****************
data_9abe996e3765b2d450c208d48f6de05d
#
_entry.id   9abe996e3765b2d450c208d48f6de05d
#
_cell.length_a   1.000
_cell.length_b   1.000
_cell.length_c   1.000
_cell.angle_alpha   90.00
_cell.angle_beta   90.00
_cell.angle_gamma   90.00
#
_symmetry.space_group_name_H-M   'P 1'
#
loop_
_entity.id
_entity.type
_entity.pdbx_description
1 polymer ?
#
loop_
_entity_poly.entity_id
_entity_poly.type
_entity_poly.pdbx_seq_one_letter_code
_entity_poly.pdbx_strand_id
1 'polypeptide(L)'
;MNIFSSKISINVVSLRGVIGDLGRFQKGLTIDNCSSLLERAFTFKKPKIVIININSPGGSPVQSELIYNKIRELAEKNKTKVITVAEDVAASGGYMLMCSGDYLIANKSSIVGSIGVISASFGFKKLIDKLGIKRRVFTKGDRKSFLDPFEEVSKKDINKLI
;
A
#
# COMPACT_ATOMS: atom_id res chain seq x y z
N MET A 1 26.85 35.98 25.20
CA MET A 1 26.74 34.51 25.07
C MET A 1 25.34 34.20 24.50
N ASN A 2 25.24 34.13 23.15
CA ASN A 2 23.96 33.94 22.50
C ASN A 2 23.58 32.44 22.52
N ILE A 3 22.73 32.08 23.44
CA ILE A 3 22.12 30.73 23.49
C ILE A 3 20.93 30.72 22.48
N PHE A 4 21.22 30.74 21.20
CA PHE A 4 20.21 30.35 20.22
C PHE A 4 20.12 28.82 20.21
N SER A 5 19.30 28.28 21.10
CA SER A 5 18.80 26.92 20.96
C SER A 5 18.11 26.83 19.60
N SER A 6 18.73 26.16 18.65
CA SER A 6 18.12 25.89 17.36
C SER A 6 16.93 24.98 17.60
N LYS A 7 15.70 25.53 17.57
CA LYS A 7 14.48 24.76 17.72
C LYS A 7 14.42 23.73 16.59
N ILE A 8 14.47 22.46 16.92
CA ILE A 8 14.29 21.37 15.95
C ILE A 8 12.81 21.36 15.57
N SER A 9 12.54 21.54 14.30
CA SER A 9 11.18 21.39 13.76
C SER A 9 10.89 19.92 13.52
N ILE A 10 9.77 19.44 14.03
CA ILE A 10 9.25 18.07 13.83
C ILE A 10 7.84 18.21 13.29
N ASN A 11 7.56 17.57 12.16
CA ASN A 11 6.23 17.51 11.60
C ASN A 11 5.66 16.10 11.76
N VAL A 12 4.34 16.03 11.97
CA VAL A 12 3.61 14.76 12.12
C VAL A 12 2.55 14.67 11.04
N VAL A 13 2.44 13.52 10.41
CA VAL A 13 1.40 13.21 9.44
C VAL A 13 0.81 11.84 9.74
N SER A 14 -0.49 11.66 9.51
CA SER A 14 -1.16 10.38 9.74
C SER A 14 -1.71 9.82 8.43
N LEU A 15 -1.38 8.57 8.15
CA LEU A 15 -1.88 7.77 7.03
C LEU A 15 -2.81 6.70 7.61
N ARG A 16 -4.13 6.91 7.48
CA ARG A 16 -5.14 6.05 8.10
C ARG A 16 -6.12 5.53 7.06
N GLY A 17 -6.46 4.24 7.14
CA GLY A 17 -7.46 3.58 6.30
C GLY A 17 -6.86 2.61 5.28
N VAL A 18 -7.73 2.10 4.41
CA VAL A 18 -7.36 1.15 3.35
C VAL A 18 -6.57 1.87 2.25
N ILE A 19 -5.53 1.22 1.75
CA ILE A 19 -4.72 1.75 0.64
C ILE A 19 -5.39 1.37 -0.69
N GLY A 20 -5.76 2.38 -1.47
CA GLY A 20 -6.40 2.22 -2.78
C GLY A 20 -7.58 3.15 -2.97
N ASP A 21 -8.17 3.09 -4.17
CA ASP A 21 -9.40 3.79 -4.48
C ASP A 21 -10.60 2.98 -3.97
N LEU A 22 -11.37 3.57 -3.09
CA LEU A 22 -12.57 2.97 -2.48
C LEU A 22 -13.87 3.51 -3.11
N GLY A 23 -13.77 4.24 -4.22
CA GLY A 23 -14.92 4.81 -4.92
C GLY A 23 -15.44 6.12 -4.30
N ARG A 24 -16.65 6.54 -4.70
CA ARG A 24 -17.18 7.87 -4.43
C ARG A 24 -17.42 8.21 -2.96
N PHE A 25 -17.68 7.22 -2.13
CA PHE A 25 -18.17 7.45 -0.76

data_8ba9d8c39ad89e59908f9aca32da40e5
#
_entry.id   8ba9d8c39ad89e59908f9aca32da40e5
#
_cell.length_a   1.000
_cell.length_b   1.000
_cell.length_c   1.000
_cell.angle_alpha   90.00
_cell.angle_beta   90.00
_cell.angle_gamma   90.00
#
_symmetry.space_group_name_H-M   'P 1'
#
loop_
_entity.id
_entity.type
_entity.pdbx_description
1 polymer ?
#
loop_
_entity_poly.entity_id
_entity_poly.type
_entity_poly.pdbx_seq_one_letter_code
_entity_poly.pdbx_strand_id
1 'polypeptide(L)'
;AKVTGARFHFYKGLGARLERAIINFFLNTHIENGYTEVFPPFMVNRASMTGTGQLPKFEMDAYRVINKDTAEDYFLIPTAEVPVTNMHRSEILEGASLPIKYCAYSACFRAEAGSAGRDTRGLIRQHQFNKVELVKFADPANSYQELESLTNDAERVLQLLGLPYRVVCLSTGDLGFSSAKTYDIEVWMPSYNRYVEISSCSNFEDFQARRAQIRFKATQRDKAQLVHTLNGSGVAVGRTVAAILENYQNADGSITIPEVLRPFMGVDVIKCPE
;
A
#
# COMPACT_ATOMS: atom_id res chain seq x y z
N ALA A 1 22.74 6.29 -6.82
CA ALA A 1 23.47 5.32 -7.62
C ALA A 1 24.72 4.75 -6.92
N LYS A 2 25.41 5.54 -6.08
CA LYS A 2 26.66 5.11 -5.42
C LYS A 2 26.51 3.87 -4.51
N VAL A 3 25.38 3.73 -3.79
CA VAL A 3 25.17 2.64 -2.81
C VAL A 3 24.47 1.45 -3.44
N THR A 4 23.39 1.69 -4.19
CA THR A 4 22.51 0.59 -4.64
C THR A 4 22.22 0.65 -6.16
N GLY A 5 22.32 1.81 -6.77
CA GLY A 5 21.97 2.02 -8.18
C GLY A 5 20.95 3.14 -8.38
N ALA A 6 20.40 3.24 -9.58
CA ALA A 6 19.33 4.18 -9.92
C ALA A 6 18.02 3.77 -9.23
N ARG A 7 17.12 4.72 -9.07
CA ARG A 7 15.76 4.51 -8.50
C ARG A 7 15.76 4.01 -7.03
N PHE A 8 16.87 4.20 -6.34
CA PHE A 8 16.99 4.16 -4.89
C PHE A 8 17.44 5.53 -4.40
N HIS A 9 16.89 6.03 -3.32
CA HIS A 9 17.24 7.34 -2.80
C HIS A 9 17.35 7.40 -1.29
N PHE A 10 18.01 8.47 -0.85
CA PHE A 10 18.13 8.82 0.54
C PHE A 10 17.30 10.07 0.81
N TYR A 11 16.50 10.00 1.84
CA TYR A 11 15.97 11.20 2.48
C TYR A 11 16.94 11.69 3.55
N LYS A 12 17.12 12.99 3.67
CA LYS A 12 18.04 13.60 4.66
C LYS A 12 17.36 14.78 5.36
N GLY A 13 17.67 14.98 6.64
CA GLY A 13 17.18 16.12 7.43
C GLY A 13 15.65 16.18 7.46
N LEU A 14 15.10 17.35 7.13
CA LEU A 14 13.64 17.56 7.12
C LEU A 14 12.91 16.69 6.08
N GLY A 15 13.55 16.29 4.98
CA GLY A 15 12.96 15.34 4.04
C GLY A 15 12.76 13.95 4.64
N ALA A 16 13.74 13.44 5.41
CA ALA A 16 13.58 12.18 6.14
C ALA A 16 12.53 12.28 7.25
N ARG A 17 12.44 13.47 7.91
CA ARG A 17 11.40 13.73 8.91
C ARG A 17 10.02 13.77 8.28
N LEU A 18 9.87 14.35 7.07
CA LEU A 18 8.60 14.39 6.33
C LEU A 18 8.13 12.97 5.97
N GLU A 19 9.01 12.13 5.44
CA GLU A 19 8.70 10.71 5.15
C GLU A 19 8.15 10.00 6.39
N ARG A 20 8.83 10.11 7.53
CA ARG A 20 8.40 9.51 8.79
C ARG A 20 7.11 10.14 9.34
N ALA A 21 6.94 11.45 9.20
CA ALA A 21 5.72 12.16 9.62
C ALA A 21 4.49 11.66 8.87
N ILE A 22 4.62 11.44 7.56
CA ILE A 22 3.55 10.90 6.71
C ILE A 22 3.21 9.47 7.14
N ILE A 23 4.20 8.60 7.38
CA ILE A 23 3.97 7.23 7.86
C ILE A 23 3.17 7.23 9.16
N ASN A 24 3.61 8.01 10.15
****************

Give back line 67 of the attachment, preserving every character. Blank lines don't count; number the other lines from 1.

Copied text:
N VAL A 13 2.44 13.52 10.41